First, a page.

Americans Confused by “Athletics”?

At commercial breaks, NBC television coverage of a new-happening international competition shows this logo:

I wonder what American viewers make of it. As I have noted before, the U.S. and Britain have distinct meanings for the word “athletics.” In America, it’s a general, rather formal term referring to any sporting activity, including baseball, rowing, and ultimate Frisbee. That was the case in Britain as well, when the word was coined in the 1700s. A 1767 article in the London Chronicle refers to “Giving athletics the lead in this progression,… beginning with Scotch-hop, Foot-ball, Cricket, Tennis, Wrestling, Fencing, Hunting, &c.” But in the 1860s, a particular meaning developed in Britain. As the OED defines it: “Track and field events, including running races and various contests in jumping and throwing; the practice or sport of competing in these.” The dictionary quotes a 1959 line from the BBC comedy series Hancock’s World: “Athletics dear. Throwing things, jumping about, running, all that lark.”

In America, for well over a century, the term for these endeavors” has been “track and field.”

But it is alone in this in the English-speaking world, which is why the biennial competition currently taking place is called the World Athletics Championships.

Take it from me, the idea of “athletics” meaning running and jumping about is completely foreign to Americans, and it has been interesting to see how the U.S. media deals with the name of this important event. Other than showing the logo, they pretty much have not. Generally, they’ve gone with lower case and referred to it as “track and field” championships, or, as in this TV listing in the Philadelphia Inquirer, just left out the problematic word “Athletics”:

The New York Times has published multiple articles every day for the past week or so on the event, and by my count has only referred to it by its actual name three times. Once was in this passage, referring to Nike founder Phil Knight, which also included another NOOB!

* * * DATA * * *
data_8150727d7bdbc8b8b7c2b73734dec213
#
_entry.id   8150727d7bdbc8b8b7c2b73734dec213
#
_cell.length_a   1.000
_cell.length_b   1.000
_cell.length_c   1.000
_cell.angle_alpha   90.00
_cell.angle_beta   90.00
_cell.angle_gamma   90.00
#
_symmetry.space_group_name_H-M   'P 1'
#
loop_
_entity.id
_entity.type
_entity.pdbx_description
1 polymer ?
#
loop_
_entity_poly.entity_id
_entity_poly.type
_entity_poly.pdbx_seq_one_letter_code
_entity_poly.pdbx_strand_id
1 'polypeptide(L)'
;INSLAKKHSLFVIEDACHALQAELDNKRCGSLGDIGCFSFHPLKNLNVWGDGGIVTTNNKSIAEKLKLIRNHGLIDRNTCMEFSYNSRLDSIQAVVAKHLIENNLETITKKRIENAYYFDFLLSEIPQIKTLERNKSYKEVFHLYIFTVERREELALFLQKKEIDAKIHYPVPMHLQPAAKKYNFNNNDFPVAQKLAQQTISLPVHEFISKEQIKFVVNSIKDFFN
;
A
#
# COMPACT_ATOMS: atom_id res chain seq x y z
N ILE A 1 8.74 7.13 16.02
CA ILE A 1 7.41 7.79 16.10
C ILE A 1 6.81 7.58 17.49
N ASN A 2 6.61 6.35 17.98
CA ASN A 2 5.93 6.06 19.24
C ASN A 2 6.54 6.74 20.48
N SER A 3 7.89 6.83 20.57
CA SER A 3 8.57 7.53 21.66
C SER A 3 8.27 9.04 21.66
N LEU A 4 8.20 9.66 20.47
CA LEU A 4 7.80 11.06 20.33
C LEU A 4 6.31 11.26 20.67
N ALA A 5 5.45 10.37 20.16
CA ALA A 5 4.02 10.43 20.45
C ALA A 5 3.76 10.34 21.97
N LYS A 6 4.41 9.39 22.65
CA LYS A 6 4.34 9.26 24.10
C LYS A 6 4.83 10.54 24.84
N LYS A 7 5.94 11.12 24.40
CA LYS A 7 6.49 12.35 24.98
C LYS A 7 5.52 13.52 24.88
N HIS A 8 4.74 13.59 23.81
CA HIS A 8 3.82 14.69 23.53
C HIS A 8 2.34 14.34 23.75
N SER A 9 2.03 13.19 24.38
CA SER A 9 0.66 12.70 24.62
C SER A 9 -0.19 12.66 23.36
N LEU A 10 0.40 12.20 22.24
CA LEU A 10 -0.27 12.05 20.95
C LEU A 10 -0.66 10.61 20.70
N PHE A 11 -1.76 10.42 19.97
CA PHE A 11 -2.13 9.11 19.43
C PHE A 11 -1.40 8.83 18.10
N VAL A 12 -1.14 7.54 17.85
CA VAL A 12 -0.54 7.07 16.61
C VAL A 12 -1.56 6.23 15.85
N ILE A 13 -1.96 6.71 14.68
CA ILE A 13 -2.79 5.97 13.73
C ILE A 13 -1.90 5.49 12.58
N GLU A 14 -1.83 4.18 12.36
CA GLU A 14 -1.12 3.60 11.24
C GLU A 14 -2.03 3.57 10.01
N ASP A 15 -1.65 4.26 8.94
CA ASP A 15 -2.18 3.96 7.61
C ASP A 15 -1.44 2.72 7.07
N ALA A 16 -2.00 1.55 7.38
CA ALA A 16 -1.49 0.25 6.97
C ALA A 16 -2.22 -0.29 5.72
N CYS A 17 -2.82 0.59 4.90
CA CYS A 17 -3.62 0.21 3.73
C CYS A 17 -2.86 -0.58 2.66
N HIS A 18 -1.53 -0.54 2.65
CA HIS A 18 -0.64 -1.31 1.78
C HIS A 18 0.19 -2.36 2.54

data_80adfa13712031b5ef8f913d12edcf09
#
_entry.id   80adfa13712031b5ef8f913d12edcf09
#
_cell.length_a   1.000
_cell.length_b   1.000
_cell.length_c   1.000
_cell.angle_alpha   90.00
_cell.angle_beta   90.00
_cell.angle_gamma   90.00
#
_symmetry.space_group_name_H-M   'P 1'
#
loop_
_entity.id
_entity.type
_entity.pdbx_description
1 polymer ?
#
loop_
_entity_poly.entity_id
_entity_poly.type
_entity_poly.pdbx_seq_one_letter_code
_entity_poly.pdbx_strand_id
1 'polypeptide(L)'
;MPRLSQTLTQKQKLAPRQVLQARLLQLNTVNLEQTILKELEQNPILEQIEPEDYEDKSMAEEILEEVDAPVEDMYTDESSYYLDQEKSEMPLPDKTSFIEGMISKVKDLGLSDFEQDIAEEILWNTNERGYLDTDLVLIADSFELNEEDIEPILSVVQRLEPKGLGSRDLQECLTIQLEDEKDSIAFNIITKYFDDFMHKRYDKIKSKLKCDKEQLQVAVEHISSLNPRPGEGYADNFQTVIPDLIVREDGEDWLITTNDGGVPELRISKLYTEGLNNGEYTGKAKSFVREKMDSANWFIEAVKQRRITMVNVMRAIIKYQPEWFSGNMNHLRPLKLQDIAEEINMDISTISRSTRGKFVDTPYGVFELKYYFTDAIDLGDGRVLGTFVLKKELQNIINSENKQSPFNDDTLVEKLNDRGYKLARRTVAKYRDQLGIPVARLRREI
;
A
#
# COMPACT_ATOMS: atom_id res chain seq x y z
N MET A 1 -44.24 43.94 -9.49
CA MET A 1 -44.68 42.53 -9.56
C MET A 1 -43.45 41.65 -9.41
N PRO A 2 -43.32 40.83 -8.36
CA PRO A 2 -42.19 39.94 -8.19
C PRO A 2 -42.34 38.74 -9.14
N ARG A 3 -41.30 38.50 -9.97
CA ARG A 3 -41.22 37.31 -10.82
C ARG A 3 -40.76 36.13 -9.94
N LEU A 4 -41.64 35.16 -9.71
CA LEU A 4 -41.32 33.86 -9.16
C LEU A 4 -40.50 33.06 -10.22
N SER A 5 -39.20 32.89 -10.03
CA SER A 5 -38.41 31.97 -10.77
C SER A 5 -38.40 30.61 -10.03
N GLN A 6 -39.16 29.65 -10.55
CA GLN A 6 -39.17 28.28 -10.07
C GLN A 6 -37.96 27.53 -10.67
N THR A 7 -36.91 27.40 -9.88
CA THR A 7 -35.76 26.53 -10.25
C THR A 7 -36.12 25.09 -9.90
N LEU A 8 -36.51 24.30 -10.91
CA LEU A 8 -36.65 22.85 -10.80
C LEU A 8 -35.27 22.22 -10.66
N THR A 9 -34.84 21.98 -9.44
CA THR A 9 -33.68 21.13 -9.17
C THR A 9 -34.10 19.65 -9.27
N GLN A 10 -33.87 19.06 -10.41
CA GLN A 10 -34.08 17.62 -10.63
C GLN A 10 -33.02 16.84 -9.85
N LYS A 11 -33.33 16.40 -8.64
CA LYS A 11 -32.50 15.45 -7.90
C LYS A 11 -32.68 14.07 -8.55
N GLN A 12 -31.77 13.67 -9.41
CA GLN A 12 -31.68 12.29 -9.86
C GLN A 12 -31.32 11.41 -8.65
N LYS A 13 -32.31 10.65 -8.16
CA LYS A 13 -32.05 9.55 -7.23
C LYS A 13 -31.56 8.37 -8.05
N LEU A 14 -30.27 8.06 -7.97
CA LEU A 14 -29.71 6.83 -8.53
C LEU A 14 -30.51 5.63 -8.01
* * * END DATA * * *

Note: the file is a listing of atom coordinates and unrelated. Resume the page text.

12 thoughts on “Americans Confused by “Athletics”?

  1. Most British people are aware that Americans have a different term for athletics but accept that Americans are free to call the sport whatever they wish, without being at all confused. Given that “track and field” define where rather than what activities take place, I assume that swimming is known as “water and pool”.

    1. Hancock’s Half Hour was a popular comedy series on BBC radio and television during the ’50s and starred Tony Hancock. I’ve never heard of Hancock’s World. Maybe an error. It certainly sounds like Anthony Aloysius St.John Hancock.

  2. In Canada, track and field activities are governed by Athletics Canada but competitions are referred to as “Track and Field Championships” and most people refer to it as “track and field”. So, the states isn’t all that alone in the English speaking world.

  3. Track and field/athletics is an odd sport in that there is also no solid word for someone who does it in any language I am familiar with. “Athlete,” is the word used in lots of languages, but, at least in every case I can think of, that use is not only used for those who are track and field athletes. Americans eschew “athlete” and tend to say someone runs track or is a pole vaulter or something else descriptive, but even those languages that call a person competing in “athletics” an “athlete” almost always add something more specific.

  4. Wikipedia has separate articles (A) “Sport of athletics” and (B) “Track and field”. The article on A says “The most common types of athletics competitions are track and field, road running, cross country running, and racewalking.”

    I think there is not much point in trying to draw a distinction between A and B. Most other languages’ Wikipedias have only an article on A, usually called “athletics”, “light athletics”, or “free athletics”; they have no article B. I think “free athletics” would be a groovy name all anglophones could get behind.

  5. Americans do seem to be particularly unable to cope with anything outside their usual experience.

      1. Americans do seem to be particularly unable to cope with anything that might be thought to be mildly critical 😀

  6. “In America, for well over a century, the term for these endeavors” has been ‘track and field.’ But it is alone in this in the English-speaking world.”

    This is not really true. We say track and field in Canada. Perhaps you meant “North America”? Also, “alone in this” seems like a rather odd thing to say when you’re talking about hundreds of millions of people. Grant Hamilton, traducteur agréé

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  7. Ah! The British meaning of athletics, the sport I chose to do at school instead of cricket, which struck me as the most pointless game ever devised.

    Happy days of flinging myself over hurdles, sprinting the 100 yards – I was fast – and, best of all, the triple jump into the sandpit.

    Oh, and using ‘America’ to mean the U.S. is paralleled by the widespread use of ‘English’ to include the whole of the United Kingdom, which gets right up the nose of Scots in particular.

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